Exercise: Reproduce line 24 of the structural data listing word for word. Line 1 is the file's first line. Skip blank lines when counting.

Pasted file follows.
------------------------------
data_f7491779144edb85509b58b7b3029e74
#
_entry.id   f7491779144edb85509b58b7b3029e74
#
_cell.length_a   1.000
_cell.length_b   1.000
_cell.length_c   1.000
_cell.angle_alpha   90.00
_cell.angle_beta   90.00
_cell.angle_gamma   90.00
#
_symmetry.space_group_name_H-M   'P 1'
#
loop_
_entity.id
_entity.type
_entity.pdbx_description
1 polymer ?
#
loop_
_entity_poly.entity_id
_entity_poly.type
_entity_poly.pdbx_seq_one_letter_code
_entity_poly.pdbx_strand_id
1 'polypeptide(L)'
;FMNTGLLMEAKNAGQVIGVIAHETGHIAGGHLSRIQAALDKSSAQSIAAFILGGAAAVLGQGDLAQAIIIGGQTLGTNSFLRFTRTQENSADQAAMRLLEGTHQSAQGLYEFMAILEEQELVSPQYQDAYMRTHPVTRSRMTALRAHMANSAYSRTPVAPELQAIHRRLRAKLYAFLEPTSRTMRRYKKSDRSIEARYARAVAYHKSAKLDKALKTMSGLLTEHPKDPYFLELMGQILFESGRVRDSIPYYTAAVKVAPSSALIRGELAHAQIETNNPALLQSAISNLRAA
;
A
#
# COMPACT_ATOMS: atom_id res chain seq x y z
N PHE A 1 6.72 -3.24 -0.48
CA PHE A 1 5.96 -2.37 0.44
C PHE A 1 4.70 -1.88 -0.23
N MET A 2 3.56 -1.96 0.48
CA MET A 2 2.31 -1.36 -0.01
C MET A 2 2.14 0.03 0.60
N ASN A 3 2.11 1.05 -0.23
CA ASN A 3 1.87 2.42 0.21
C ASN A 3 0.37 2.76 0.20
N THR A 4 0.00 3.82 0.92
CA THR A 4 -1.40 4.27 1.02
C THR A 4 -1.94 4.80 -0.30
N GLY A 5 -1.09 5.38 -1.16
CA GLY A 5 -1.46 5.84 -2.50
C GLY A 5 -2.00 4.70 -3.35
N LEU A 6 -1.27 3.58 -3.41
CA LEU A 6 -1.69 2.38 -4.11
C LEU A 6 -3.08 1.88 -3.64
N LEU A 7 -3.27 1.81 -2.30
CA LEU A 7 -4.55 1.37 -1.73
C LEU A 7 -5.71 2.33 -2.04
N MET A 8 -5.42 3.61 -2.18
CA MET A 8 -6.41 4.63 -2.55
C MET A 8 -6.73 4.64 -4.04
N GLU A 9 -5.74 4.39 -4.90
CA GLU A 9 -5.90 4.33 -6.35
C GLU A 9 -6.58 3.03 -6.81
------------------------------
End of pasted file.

_entity_poly.pdbx_strand_id